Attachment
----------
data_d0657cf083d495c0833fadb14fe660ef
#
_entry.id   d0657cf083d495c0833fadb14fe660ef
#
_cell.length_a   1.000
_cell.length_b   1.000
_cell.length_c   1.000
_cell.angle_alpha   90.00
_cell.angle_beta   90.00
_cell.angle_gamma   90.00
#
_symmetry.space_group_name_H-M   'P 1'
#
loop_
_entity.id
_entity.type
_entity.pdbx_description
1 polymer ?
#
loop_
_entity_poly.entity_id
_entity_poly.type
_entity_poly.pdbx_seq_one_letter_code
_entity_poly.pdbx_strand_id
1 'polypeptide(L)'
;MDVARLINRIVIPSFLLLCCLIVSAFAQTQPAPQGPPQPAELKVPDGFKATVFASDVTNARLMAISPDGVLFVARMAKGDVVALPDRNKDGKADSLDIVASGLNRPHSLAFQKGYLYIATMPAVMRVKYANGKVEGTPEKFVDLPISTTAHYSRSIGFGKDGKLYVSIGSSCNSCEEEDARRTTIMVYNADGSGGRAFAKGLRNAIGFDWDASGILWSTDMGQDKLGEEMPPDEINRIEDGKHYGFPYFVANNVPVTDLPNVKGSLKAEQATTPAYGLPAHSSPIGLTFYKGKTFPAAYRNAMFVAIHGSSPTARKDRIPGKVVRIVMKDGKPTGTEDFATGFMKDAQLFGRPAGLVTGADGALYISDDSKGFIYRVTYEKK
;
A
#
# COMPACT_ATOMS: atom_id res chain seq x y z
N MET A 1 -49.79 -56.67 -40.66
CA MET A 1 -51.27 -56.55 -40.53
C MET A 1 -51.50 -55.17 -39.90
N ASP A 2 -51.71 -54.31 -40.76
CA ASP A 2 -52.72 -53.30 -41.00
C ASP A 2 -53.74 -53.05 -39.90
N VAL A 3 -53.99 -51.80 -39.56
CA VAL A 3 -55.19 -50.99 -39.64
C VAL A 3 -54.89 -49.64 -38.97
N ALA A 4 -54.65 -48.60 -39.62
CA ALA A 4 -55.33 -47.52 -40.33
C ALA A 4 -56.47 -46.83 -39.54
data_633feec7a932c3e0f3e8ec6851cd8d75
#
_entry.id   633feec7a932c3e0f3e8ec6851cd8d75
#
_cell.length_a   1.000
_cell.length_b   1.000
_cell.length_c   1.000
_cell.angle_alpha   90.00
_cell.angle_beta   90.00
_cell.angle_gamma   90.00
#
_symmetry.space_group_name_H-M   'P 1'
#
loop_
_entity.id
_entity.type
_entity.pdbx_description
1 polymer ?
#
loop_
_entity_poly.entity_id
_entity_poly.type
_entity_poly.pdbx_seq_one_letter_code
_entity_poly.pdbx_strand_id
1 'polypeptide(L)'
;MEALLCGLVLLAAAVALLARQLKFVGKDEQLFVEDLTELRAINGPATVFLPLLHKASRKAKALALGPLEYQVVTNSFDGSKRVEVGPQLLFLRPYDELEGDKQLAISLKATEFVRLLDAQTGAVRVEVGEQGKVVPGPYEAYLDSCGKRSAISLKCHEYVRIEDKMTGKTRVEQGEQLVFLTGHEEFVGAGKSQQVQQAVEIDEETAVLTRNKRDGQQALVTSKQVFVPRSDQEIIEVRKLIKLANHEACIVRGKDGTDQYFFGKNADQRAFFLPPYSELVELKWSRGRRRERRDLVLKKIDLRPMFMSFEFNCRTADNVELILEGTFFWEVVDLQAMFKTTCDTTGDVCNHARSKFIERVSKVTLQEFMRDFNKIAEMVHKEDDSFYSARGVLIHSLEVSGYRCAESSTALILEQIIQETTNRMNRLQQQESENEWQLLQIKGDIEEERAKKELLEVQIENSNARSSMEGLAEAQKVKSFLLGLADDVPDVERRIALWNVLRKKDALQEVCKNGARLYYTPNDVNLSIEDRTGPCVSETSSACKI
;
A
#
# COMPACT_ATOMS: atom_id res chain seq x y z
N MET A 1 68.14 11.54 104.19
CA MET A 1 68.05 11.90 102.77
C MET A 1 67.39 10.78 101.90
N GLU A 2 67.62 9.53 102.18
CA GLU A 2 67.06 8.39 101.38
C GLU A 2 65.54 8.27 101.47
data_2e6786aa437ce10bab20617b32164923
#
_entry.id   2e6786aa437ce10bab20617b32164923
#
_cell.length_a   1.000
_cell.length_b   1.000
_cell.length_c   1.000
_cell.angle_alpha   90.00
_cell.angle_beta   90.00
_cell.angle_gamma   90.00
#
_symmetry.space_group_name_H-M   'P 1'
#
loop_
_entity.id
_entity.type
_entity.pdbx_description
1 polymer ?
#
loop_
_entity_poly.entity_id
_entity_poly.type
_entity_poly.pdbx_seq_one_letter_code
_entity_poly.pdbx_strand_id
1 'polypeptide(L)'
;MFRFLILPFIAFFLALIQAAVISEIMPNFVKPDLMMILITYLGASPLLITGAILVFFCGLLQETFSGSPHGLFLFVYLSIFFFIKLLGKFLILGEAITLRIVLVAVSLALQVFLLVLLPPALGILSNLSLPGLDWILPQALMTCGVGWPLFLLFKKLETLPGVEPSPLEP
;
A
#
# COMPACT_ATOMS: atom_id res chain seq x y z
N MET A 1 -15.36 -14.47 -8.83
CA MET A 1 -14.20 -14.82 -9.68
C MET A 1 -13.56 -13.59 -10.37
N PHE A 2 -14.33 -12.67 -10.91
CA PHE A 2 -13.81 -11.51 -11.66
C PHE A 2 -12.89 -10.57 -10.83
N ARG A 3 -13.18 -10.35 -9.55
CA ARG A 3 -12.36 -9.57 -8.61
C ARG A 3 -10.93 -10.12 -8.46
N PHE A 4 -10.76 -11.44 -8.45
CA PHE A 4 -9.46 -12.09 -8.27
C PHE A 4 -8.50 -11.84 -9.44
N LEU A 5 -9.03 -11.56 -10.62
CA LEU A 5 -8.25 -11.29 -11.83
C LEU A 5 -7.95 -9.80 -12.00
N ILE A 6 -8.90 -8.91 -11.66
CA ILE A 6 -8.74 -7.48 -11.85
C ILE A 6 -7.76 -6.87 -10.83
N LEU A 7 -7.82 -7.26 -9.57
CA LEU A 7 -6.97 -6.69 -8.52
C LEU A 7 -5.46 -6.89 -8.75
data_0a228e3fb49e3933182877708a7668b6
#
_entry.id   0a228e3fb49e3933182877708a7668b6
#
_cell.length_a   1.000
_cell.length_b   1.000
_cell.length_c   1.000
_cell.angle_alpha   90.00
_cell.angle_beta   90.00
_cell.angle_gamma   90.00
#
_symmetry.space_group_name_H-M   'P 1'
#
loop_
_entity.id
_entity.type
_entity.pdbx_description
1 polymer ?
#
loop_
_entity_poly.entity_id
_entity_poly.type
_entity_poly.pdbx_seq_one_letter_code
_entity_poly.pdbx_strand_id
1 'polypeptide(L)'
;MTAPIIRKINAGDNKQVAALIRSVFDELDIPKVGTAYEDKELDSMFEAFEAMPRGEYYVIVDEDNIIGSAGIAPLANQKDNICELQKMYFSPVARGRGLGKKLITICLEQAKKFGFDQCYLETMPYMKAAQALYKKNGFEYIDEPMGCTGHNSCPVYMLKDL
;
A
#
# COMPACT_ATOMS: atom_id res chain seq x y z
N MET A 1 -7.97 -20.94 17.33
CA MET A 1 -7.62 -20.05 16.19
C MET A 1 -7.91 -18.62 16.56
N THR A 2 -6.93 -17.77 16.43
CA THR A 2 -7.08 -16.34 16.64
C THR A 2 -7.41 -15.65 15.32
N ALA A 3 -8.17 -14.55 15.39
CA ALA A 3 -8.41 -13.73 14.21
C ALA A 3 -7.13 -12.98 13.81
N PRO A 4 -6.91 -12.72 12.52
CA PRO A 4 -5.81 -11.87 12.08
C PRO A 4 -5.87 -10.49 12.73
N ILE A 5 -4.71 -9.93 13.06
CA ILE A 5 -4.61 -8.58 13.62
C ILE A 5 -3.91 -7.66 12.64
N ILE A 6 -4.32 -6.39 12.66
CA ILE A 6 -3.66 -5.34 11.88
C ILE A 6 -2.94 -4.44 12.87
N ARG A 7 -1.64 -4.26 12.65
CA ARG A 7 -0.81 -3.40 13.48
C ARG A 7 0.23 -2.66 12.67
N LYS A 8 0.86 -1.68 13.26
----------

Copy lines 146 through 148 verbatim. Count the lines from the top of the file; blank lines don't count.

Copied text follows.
_entity.pdbx_description
1 polymer ?
#